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Julianna Barwick has been singing for as long as she can remember. Thanks to her involvement with choirs in church and school, she developed an affinity for the sound of her voice echoing in large, cavernous spaces. This, along with her long-time love of soundtracks (which she would teach herself on her family’s piano) have led her to create beautiful, ethereal music utilizing layered and looped vocals with minimal instrumentation. Since the release of her first EP in 2007, she has recorded the majority of her output in her home. In 2013, she recorded Nepenthe in Reykjavik with Alex Somers, and her recent LP Will features recordings from upstate New York, Lisbon, and the Moog factory in North Carolina. Julianna was kind enough to talk with us about her experiences, creativity, love of coffee and even tell us a pretty good joke.

Hey Julianna, thanks for Spillin' The Beans. Could you tell us a bit about yourself?

Well I’m a musician, I just started out making bedroom recordings when I was in Brooklyn in 2005-2006. A friend of mine let me borrow a little guitar pedal that looped and I started messing around with that. I fell in love with making music that way and made my first record, put it on MySpace, and that led to playing shows in London and Lisbon and, you know, opening for Dirty Projectors. All this stuff just snowballed from that first trip. It’s just been kind of an easy-going adventure since then. I didn’t really make any plans or set any intentions. I just started making stuff and putting stuff out and here I am!

Julianna Barwick

Julianna Barwick, photo by Shawn Brackbill.

So, that was your first record?

Yeah, my first record Sanguine came out in January 2007, and that’s the record I made with my friend’s guitar pedal. I recorded it on a Fostex cassette four track machine.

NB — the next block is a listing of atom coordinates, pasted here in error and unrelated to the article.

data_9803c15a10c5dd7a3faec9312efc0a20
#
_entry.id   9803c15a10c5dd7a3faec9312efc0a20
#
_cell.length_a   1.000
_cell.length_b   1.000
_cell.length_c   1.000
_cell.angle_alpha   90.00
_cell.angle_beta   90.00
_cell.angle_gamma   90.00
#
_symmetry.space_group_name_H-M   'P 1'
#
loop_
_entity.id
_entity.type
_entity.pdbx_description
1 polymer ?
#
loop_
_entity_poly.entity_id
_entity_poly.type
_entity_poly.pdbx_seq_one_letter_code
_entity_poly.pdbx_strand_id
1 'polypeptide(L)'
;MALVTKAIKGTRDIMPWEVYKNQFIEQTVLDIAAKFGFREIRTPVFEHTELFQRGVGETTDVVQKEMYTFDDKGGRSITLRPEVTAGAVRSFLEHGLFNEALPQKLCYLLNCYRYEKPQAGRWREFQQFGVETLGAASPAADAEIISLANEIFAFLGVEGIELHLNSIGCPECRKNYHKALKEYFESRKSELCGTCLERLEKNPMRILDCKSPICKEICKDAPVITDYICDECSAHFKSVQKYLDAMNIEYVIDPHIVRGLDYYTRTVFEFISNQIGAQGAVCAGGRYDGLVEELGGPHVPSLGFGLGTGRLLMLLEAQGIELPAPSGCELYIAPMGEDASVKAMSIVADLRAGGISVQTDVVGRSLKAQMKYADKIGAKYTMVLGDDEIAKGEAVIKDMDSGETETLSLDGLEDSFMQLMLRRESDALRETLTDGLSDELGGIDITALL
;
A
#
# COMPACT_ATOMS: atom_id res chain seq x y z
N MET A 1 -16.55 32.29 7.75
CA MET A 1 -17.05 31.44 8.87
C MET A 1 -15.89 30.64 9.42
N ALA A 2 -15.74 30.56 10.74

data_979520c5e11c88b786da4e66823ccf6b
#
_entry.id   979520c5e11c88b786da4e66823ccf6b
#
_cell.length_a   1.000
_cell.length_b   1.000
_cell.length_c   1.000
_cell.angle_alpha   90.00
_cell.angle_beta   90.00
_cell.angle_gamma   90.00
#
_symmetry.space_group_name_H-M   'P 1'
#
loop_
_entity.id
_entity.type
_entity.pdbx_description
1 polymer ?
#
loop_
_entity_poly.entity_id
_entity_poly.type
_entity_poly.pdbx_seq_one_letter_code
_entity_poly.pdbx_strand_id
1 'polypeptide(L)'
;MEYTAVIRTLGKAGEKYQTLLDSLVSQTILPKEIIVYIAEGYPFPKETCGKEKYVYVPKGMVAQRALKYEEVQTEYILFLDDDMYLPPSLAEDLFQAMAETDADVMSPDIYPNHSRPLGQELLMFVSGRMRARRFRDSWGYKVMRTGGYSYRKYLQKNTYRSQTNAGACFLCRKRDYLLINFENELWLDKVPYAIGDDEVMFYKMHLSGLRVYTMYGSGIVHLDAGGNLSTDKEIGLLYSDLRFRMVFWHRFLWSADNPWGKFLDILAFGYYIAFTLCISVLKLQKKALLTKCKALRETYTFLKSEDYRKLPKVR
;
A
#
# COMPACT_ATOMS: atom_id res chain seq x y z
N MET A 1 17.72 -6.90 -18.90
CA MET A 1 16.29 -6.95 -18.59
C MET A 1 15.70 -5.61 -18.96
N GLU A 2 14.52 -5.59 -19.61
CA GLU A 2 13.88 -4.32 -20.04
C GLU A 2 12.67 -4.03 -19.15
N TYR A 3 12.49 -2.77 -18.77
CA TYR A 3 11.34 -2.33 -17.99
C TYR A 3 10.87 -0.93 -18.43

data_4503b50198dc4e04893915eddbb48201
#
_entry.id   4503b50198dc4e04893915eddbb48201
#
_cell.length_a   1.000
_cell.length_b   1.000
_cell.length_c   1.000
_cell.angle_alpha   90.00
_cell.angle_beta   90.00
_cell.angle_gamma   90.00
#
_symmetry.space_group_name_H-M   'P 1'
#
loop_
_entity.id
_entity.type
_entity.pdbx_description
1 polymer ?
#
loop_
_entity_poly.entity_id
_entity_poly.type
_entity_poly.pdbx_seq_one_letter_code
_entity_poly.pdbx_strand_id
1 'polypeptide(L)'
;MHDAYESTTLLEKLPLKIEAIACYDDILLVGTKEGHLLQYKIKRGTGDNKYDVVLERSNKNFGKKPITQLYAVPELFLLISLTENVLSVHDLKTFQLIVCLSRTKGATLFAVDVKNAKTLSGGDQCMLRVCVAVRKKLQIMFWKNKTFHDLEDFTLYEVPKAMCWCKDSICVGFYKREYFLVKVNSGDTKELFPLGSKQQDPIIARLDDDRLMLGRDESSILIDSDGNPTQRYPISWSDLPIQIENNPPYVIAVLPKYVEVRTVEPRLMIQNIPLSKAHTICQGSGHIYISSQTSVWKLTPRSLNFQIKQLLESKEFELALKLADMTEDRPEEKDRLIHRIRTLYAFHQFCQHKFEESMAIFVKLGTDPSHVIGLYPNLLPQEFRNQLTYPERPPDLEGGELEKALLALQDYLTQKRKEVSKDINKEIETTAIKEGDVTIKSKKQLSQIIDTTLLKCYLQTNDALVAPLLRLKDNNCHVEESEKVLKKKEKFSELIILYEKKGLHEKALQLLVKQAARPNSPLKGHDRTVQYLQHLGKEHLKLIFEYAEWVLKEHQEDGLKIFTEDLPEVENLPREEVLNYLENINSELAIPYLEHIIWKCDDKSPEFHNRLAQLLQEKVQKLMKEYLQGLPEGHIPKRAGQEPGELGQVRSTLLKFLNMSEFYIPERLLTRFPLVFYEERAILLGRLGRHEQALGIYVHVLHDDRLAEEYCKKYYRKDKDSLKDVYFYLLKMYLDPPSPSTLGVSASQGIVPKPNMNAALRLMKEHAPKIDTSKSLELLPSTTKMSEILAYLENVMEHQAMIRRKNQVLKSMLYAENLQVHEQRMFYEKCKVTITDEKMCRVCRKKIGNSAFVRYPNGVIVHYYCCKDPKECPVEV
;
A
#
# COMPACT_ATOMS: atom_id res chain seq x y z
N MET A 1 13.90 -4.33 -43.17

Julianna Barwick Sanguine

What led you to make music?

I was always a super musical kid, I loved to make up my own melodies and things like that. I sang all the time. I was in choir in school and sang with my church congregation. So, from a young age I sang a capella with large groups of people, three times a week, in cavernous rooms with tons of reverb. You can imagine that’s where I was informed, and that kind of sound stuck with me forever.

I played clarinet in elementary and middle school, took voice in high school. After that, I was in an opera chorus in Tulsa. I didn’t want to do music in college because I didn’t ever want to dread making music, or having a musical assignment. I didn’t want that to ever be something I didn’t find joy in, because I have always found a lot of joy in music in general. I never wanted it to be a drag, so I did dark room photography in college which is one of my other big loves.

So, I just played around at home and made music for the fun of it. I didn’t think anything was ever going to happen with it, it was just really fun. Especially when the looping thing clicked. I could make music without laboring over composing for hours or days. It’s all very instantaneous and fun!

Julianna Barwick.

Photo by Drew Litowitz.

You just mentioned Tulsa, is that where you grew up?

We moved there when I was 13, so that’s where I went to 8th grade, high school, and a little bit of college before I moved to New York in 2001. I finished up college in New York and lived there for 16 years. I’m in L.A. now, I moved here a couple of years ago.

Do you prefer one to the other?

Um, it’s not really about preference. I mean, I still love New York. That was the longest I’ve lived anywhere. I just really liked L.A. when I would visit, or play shows. I have a lot of friends here, and I’m loving it so far.

You’ve toured quite a bit and released several records so far, Do you have any stories or experiences that stand out to you?

Well, I’ll elaborate on that trip I mentioned where I was asked to play in London and Lisbon from MySpace stuff. I hadn’t ever played a show outside of New York. The Lisbon thing was set up by a MySpace stranger who is now one of my best friends, Sergio Hydalgo, who at the time had a website/program called Ma Fama. I had seen that Panda Bear had done one of these with pieces with Sergio, where he performed for about half an hour, and then talked to Sergio for about half an hour. So, I found Ma Fama on MySpace, and friend requested him hoping that he would listen to my music and like it (laughs) and it actually worked! He listened to it, liked it, and asked me if I’d ever want to come to Lisbon to play shows and hang out. Once I said yes, he put a couple of my MP3s up on his site, and that’s when a person in London got in touch. I went to London to play three shows that were set up by a perfect stranger, so this whole trip ended up being about 3 weeks. The Ma Fama thing I did in Lisbon was put up on Pitchfork, and I ended up filling a slot for someone opening for Dirty Projectors while I was over in London. A lot of these things just had a snowball effect afterwards as far as getting my music out there, so that was a super magical trip, and I think about that a lot.